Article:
Prevalence and frequency of Internet harassment instigation: implications for adolescent health.

Academic Article


  • PURPOSE: Youth psychosocial and behavioral characteristics are examined based upon varying frequency of Internet harassment perpetration online. METHODS: Data are from the Second Youth Internet Safety Survey, a national telephone survey of youth between the ages of 10 and 17 years (N = 1,500). Interviews took place between March and June 2005. RESULTS: In all, 6% of youth reported frequent Internet harassment perpetration, an additional 6% reported occasional perpetration, and 17% reported limited perpetration of Internet harassment in the previous year. In general, behavioral and psychosocial problems increased in prevalence as the intensity of harassing behavior increased. Rule-breaking problems were reported three times more frequently by occasional perpetrators (p = .002) and seven times more frequently by frequent perpetrators (p < .001) as compared to otherwise similar youth who never harassed others in the previous year. Aggression problems were associated with twofold increased odds of limited perpetration (p = .03) and ninefold increased odds of frequent perpetration of Internet harassment (p < .001) among otherwise similar youth. Girls were 50% more likely to be limited perpetrators (p < .02), whereas boys were three times more likely to be frequent perpetrators of harassment online (p < .001). CONCLUSIONS: A categorical definition of Internet harassment behavior reveals differences among youth who perpetrate online harassment at different frequencies. Findings reinforce previous research that youth who harass others online are likely facing concurrent behavioral and psychosocial challenges. Internet harassment perpetration may be a marker for a larger constellation of psychosocial problems.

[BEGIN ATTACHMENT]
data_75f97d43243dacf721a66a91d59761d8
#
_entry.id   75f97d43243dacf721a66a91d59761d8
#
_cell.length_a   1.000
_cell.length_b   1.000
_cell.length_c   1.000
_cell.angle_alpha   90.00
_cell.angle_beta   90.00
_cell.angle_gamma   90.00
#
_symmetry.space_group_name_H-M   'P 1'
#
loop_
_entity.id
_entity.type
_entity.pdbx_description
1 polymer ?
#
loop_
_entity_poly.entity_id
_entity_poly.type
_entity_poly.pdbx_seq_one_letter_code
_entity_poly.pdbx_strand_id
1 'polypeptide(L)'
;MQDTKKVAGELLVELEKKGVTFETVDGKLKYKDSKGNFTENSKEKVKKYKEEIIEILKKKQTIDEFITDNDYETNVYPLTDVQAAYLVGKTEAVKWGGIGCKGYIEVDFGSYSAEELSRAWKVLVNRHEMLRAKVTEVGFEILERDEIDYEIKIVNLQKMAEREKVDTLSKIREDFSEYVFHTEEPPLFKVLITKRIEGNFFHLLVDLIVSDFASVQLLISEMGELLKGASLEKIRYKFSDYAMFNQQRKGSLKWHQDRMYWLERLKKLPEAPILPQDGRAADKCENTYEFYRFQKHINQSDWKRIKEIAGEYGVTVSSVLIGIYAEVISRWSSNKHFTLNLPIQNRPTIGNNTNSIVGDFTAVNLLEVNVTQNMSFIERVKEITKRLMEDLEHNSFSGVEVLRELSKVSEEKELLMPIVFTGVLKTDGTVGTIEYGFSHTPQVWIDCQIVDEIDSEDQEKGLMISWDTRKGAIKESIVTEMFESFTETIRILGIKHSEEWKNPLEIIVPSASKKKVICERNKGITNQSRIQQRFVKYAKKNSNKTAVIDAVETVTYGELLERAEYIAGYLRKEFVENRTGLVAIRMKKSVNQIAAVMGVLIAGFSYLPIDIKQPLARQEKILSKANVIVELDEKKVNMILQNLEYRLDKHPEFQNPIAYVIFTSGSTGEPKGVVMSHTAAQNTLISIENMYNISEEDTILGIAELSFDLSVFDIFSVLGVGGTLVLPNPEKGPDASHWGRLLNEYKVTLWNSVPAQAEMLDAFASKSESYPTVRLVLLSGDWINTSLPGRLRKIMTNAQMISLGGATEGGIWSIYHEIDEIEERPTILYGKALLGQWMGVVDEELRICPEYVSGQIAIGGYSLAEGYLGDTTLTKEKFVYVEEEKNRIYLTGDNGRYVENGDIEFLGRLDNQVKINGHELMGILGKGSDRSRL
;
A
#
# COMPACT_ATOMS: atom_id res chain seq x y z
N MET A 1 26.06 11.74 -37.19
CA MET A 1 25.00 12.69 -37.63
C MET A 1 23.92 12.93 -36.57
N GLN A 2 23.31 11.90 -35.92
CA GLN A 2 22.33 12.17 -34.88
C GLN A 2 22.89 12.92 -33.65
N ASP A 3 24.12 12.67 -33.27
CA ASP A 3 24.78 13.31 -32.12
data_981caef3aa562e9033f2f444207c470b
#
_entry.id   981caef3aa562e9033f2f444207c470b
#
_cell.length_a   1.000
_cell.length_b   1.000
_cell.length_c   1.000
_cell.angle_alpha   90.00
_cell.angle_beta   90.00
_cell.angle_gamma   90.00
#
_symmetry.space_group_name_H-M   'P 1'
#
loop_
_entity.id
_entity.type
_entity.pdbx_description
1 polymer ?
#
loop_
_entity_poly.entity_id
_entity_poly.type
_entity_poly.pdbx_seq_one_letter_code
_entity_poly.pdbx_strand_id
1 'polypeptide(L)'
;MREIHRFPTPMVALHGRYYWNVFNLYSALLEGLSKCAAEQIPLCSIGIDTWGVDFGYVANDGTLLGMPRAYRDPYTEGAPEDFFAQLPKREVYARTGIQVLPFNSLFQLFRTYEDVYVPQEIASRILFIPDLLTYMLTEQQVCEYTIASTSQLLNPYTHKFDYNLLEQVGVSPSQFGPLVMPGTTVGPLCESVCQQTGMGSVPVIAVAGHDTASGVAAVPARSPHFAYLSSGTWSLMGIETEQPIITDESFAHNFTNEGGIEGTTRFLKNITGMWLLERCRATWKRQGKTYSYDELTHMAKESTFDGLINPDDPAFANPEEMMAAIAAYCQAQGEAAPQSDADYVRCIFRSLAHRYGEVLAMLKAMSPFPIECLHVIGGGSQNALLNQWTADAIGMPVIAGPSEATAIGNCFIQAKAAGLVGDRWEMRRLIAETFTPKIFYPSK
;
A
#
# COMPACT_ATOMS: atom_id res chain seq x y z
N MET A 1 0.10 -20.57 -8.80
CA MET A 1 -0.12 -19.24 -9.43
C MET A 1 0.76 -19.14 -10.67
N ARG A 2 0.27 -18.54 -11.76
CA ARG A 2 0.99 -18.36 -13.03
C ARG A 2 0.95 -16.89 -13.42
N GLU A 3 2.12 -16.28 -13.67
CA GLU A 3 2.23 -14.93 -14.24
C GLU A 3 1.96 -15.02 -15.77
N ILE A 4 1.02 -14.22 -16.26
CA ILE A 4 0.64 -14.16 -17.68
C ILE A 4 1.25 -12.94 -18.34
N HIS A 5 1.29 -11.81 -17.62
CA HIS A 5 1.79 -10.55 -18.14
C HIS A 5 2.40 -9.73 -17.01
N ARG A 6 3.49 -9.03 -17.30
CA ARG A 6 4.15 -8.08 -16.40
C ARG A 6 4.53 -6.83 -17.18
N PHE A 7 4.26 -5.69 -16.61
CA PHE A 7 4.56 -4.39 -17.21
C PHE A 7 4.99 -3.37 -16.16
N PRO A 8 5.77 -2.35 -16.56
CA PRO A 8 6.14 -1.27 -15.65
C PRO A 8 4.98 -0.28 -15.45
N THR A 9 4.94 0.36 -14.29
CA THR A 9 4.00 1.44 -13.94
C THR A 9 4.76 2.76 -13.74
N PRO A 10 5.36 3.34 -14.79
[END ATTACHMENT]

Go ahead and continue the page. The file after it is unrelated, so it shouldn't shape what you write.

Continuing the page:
• Authors

  • Ybarra, Michele L
  • Mitchell, Kimberly
  • Status

    Publication Date

  • August 2007
  • Published In


  • Adolescent
  • Adolescent Behavior
  • Aggression
  • Child
  • Female
  • Humans
  • Internet
  • Male
  • Prevalence
  • Social Behavior
  • Stress, Psychological
  • United States
  • Digital Object Identifier (doi)

    Pubmed Id

  • 17659224
  • Start Page

  • 189
  • End Page

  • 195
  • Volume

  • 41
  • Issue

  • 2